• NHS Property Services approves £12m of capital for redevelopment of Whitby Community Hospital
  • Plans delayed when it emerged NHS Property Services had not agreed the capital budget with Department of Health and Social Care
  • One of the biggest individual investments NHS Property Services has made

The redevelopment of a community hospital is back on track after NHS Property Services approved one of its largest ever individual capital investments of nearly £12m.

The plans to redevelop Whitby Hospital were delayed last month when it emerged NHS Property Services had not agreed its capital budgets for 2018-19.

Whitby hospital

Commissioners wish to turn the site into a ‘health and wellbeing hub’

NHS Property Services, which has owned the site since 2015, had not agreed the £11.9m capital investment with the Department of Health and Social Care.

But it emerged on Wednesday that the budget has been confirmed, committing NHS Property Services to one of its biggest investments in a single project. Its capital budget for 2016-17 was £67m.

It has also appointed a construction partner to carry out the technical designing phase of the redevelopment. It will support the development of Hambleton, Richmondshire and Whitby Clinical Commissioning Group’s full business case, which is expected to be presented to the governing body in the spring.

Peter Todd, principal construction manager for NHS Property Services in the North East said: “This is an important stage in the project. There is still a long way to go and we will be working closely with our construction partner on the complex technical phase to develop the final operational strategy for the building.”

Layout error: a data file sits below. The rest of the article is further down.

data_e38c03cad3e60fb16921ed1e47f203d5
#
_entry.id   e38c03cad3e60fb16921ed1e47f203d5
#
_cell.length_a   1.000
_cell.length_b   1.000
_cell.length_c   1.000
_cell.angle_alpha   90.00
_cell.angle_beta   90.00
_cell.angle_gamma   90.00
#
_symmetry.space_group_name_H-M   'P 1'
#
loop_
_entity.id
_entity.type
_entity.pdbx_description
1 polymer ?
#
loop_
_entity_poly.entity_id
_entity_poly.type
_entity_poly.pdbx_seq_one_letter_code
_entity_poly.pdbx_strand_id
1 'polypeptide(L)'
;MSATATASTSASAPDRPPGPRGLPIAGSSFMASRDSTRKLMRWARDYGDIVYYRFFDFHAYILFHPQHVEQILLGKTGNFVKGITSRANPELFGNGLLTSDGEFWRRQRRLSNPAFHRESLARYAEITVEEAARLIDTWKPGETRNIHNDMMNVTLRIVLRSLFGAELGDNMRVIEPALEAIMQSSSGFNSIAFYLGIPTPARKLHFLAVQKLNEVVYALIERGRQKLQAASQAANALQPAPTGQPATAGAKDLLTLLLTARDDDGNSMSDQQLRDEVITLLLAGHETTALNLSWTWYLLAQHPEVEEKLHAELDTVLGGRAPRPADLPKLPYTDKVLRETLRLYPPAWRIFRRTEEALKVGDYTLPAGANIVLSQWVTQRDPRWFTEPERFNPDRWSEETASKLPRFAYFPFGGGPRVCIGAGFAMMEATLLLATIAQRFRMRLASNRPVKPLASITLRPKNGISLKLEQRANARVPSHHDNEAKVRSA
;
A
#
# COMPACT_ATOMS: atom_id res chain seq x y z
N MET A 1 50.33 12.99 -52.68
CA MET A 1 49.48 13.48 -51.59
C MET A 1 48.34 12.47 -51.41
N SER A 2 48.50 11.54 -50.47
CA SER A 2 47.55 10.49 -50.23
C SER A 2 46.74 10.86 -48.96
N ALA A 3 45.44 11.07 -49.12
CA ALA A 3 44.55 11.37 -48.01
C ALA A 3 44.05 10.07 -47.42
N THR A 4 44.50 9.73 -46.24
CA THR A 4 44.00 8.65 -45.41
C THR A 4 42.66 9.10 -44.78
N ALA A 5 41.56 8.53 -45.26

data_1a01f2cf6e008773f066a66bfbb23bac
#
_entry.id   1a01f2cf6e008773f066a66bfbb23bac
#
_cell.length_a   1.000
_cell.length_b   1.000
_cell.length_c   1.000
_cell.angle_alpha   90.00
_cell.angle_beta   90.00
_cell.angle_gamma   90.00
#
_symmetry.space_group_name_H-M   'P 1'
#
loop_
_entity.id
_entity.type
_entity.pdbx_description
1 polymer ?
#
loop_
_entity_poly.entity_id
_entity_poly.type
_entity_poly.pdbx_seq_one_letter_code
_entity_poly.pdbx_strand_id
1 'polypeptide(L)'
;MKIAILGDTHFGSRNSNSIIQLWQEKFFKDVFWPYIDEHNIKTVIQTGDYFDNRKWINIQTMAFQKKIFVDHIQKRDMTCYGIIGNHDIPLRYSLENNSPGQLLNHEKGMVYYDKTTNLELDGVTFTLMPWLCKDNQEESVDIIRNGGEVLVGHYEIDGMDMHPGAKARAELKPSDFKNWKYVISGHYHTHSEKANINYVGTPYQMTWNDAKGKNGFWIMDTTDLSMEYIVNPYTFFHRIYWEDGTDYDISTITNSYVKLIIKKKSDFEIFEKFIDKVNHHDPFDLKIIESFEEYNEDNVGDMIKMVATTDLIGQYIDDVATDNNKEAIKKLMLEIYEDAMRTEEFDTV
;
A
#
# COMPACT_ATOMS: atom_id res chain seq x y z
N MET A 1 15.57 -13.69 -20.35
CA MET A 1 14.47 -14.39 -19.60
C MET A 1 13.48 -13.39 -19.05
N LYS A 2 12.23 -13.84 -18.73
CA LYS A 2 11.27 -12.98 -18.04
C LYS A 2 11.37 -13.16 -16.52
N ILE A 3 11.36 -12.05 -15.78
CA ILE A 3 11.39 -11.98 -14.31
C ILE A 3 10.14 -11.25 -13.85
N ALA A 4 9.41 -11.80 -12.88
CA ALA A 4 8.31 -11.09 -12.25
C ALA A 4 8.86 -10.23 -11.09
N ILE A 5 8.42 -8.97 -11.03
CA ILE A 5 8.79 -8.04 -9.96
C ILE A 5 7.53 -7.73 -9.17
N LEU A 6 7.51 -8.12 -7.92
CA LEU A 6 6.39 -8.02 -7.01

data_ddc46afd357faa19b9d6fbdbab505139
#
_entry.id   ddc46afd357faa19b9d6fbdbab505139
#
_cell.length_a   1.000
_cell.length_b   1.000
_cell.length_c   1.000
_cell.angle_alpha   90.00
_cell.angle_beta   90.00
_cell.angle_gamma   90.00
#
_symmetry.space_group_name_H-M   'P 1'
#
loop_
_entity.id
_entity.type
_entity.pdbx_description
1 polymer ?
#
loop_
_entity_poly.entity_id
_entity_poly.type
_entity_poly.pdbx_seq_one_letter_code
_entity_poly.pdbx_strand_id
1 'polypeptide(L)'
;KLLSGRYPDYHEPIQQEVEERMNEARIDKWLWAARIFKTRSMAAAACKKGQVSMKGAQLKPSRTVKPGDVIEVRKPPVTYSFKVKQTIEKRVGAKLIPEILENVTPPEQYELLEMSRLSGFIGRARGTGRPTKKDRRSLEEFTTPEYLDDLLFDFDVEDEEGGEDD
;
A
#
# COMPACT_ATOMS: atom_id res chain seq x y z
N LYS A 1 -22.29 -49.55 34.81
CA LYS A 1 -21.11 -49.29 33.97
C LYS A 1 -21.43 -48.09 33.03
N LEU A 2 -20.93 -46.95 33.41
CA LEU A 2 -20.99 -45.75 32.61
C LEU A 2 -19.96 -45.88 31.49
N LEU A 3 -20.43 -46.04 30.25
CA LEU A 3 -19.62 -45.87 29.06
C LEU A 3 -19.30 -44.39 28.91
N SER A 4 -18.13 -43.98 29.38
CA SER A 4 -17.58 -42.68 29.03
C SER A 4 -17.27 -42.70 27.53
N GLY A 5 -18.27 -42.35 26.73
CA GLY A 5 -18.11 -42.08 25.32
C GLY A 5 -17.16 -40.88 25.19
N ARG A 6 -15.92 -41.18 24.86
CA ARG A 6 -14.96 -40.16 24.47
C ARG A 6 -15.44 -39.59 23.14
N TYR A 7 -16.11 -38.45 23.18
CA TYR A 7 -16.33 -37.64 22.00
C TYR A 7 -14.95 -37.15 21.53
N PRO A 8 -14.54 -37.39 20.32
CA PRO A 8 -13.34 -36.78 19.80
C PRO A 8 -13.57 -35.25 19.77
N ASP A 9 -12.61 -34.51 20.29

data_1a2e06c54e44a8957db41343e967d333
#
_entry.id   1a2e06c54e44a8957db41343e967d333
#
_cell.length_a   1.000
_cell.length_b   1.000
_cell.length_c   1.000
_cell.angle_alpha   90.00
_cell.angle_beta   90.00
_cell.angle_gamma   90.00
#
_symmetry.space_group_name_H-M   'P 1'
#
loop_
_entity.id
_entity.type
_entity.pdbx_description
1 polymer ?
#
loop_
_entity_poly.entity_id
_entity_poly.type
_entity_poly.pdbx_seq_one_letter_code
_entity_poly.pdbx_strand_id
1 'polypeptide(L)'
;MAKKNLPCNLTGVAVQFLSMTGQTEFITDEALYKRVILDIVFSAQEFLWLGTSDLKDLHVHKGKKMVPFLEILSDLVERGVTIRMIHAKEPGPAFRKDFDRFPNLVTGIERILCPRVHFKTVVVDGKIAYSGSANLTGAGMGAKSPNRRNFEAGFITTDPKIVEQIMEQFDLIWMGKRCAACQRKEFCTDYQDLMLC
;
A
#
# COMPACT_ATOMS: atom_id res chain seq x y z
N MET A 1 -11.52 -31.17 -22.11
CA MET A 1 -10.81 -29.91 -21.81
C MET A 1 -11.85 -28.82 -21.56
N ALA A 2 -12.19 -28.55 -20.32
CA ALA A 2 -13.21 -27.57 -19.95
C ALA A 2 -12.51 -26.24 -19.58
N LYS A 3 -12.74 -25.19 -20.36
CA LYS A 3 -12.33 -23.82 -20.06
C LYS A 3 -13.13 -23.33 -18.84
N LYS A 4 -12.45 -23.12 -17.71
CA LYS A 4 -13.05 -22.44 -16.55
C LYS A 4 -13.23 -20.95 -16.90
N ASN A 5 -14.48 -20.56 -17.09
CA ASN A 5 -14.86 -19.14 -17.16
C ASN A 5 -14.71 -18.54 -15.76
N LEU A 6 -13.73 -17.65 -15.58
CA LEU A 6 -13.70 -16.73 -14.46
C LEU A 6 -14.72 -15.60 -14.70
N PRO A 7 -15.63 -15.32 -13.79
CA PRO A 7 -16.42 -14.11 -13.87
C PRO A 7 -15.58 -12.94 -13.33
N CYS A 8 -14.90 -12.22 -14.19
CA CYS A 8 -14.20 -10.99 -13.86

Commissioners approved the outline business case for the redevelopment of Whitby Hospital, run by Humber Foundation Trust, in November.

The £11.9m plan will see the four storey building refurbished with a small extension to re-establish a primary entrance from the public car park and a separate ambulance drop off area.

The project is part of the CCG’s plans to transform the site into a “health and wellbeing hub” with an urgent care centre and 19 inpatient beds.

It will also provide inpatient and outpatient services. The CCG is currently trying to find a new outpatient provider after York Teaching Hospital FT announced last year it was no longer financially viable to provide the services.

CCG chief officer Janet Probert said: “This news is extremely welcome and we’re very grateful for all the support from our partners, the community, our local MP and councillors.

“It’s a very positive step forward and we’re excited to work on and share details of other next steps.”

The next stages will involve design, development and submitting a planning application to the local authority.